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Today I got a few Eisenhower dollars from my bank and it seems they worth slightly more than one dollar each as they are rarer. In general, is possible/easy to get some rare notes and/or coins that worth more than the face value? If yes, can one make a fortune this way?

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    I have received old dollars (silver certificates) and silver content coins from vending machines and bank tellers. When fortune smiles upon you, ask for all they have like that if you are dealing with a human. – Pete B. Jul 31 at 15:00
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Is it possible?

Yes. Banks don't always pull old coins or notes from circulation. (Notes are pulled based on condition, so most notes that are old enough to have any collectible value have already been pulled and destroyed. Coins last much longer, but if a coin isn't in obviously poor condition, it'll just go back into circulation unless a bank employee happens to notice it.)

Is it easy?

No. Most old coins and notes that are valuable are old enough that they've been circulated enough times that individuals or banks would have noticed them by now. It is exceptionally rare to find one in circulation.

Can one make a fortune?

Extremely unlikely. Here is a discussion of a few examples of people buying rolls of coins from banks and sorting through them. There are other examples here and here. None that I've found are reporting any success. (The ones that are successful might be keeping it a secret.) Even if you find a valuable coin once in a while, once you factor in your time, the mileage to drive to the bank, and the possible premiums and shipping costs if you buy rolls of coins elsewhere, you are likely to be making somewhere at or below minimum wage in such an endeavor. If you are going to do it, do it for the fun, not for the profit.

  • Good answer that could be made better if you discussed realizing the value of receiving a rare form of currency. So you have a circulated pre 64 quarter. How do you realize the additional value of it? It is not always easy. – Pete B. Jul 31 at 15:03
  • @PeteB. Isn't it just "sell it to a coin/note collector"? Or am I missing something? – TripeHound Aug 1 at 7:21
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A couple years ago I received a silver dime in change at a gas station. I think the clerk thought he was unloading a fake dime on me.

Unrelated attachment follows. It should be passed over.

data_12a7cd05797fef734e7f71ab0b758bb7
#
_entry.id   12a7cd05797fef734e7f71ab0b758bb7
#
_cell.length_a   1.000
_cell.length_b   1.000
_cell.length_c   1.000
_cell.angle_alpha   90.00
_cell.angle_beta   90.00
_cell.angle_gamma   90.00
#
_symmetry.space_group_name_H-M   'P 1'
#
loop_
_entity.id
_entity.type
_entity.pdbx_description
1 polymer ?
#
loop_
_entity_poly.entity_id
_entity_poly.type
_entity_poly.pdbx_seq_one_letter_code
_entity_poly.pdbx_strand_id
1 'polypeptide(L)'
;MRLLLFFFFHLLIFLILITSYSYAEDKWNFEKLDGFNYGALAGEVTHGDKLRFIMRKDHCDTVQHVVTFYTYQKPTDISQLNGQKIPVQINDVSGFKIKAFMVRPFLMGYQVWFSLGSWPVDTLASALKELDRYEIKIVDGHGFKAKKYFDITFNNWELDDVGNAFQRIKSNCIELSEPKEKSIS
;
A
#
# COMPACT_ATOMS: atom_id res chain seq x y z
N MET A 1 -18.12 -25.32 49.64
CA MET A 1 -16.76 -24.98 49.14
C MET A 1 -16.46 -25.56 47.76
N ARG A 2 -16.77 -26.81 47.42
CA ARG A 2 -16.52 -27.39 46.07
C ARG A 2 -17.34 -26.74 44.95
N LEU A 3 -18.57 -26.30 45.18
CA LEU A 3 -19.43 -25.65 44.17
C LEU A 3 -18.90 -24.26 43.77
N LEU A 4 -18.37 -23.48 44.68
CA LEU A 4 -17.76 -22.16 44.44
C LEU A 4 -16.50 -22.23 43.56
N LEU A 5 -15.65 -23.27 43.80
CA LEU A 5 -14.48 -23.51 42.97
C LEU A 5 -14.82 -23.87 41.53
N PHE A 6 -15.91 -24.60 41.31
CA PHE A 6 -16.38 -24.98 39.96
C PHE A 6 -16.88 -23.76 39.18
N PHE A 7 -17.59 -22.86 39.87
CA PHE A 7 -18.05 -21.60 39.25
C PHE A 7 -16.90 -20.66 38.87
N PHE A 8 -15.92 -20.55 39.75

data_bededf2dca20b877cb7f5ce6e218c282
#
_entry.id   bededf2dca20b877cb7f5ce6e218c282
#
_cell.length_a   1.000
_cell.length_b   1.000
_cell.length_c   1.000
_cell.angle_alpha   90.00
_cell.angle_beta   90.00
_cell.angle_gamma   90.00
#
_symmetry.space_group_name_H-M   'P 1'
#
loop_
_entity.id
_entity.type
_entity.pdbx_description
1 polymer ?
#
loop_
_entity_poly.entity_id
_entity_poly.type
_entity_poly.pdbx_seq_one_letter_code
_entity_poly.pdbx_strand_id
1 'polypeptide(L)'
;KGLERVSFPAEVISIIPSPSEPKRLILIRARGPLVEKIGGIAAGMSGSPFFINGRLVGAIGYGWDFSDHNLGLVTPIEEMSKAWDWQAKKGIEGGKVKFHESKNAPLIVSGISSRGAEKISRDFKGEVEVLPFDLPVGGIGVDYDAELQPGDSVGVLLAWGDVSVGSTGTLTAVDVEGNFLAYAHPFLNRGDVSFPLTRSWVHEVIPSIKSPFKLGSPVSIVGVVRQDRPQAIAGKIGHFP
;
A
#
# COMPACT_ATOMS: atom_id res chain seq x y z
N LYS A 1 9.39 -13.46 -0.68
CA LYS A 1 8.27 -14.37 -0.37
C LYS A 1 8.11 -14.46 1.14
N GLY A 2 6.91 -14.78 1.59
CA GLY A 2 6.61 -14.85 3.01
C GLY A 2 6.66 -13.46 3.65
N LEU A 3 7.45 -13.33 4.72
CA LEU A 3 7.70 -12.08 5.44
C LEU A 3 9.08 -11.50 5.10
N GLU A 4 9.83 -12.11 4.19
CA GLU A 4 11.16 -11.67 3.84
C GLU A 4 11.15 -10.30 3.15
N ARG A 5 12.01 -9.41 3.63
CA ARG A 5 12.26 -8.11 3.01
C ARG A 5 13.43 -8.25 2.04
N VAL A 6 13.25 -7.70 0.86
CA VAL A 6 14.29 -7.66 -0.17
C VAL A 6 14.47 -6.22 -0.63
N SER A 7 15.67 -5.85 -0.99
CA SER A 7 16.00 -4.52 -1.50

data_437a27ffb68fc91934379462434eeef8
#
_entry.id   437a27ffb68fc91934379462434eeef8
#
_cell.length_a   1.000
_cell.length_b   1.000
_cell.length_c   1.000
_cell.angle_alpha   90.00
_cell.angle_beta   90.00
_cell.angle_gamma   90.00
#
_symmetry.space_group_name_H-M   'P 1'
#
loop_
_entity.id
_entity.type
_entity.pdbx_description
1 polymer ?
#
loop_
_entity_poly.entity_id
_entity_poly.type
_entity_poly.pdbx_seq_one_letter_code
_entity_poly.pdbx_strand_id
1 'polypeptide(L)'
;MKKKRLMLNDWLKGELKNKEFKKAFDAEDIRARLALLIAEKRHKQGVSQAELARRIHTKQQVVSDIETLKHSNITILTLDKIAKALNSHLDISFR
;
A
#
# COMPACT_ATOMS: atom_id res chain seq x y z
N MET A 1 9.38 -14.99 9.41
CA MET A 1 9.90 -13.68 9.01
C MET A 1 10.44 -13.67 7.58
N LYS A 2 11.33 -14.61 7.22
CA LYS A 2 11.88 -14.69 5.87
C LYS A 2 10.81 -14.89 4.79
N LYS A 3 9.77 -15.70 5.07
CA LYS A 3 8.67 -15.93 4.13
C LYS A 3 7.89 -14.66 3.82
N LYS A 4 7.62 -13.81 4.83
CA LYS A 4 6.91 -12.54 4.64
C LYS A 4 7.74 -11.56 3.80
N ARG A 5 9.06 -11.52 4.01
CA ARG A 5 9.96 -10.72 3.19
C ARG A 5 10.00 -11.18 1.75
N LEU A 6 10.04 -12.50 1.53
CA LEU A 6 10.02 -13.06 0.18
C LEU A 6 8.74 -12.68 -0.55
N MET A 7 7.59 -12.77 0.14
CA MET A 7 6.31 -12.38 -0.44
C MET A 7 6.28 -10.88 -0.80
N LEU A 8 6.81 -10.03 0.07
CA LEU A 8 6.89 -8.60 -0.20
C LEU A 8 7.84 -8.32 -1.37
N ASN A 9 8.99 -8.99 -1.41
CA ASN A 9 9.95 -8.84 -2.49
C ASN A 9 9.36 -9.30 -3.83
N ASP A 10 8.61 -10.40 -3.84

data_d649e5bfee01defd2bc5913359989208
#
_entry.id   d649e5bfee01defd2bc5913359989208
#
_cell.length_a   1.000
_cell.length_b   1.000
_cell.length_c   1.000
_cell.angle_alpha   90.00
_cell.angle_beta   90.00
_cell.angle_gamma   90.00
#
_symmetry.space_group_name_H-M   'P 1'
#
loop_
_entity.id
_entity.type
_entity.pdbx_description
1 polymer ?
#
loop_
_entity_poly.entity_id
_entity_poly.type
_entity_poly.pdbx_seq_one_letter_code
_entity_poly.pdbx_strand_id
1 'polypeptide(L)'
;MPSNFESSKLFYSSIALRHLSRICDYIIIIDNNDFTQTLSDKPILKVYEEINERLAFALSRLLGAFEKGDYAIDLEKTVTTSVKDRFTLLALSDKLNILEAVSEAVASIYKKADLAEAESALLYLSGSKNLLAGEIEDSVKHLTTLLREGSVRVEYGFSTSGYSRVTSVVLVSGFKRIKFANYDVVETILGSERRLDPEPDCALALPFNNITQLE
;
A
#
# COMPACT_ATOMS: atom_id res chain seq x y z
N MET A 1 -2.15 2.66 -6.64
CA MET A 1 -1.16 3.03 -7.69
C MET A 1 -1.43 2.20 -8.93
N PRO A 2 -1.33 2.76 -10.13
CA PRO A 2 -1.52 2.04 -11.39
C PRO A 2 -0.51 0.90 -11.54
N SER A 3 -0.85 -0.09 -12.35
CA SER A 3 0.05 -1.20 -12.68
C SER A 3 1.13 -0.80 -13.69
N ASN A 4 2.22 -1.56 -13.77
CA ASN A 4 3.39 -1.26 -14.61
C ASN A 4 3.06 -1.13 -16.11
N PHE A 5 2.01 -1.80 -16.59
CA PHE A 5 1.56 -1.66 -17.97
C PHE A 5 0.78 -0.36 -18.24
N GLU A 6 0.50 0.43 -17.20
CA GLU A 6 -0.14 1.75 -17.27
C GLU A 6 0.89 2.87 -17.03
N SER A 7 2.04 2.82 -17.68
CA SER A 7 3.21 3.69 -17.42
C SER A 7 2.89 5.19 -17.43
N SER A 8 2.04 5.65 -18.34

Most of these have been pulled out of circulation by collectors so it's atypical to put it mildly.

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Copper pennies are currently worth more in copper than their 1 cent face value. Some people (look for news stories of this online) are actively acquiring them in quantity as a metal commodity enterprise. This is not exactly the same as rare "collector's" coins, but it is an example of value exceeding the coin's denomination.

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    If you have plans to profit from the copper content of U.S. pennies, be aware that it is illegal to melt the pennies down to recover the copper. See here, here, and here. – Doug Deden Jul 31 at 22:15
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Is it possible?

Yes. However the important question is can you recognize it. This needs a deep study and one needs to be numasmat. Most people will not recognize the rare coins or notes unless it reaches the hands of a dealer or collector.

Is it easy?

No. Extremely rare event even for a collector. Most would buy it from dealers.

Can one make a fortune?

Yes. Again going to earlier point, most will not recognize it. There are stories how some one poor one fine day found a coin in cupboard worth a fortune.... However these are like winning lottery. As a business model yes quite a few dealer and collectors make a fortune.

  • Collectors and dealers make money on rare coins just as collectors and dealers make money on rare art. They're not getting rich by sorting through coins/ bills they get from a bank though which is what the poster is asking. Art dealers aren't generally driving around hitting every garage sale hoping to stumble upon a valuable painting just like coin dealers aren't going through their change looking for the occasional valuable penny. – Justin Cave Jul 31 at 21:02
  • In passing: numasmat => numismatist. – TripeHound Aug 1 at 7:24

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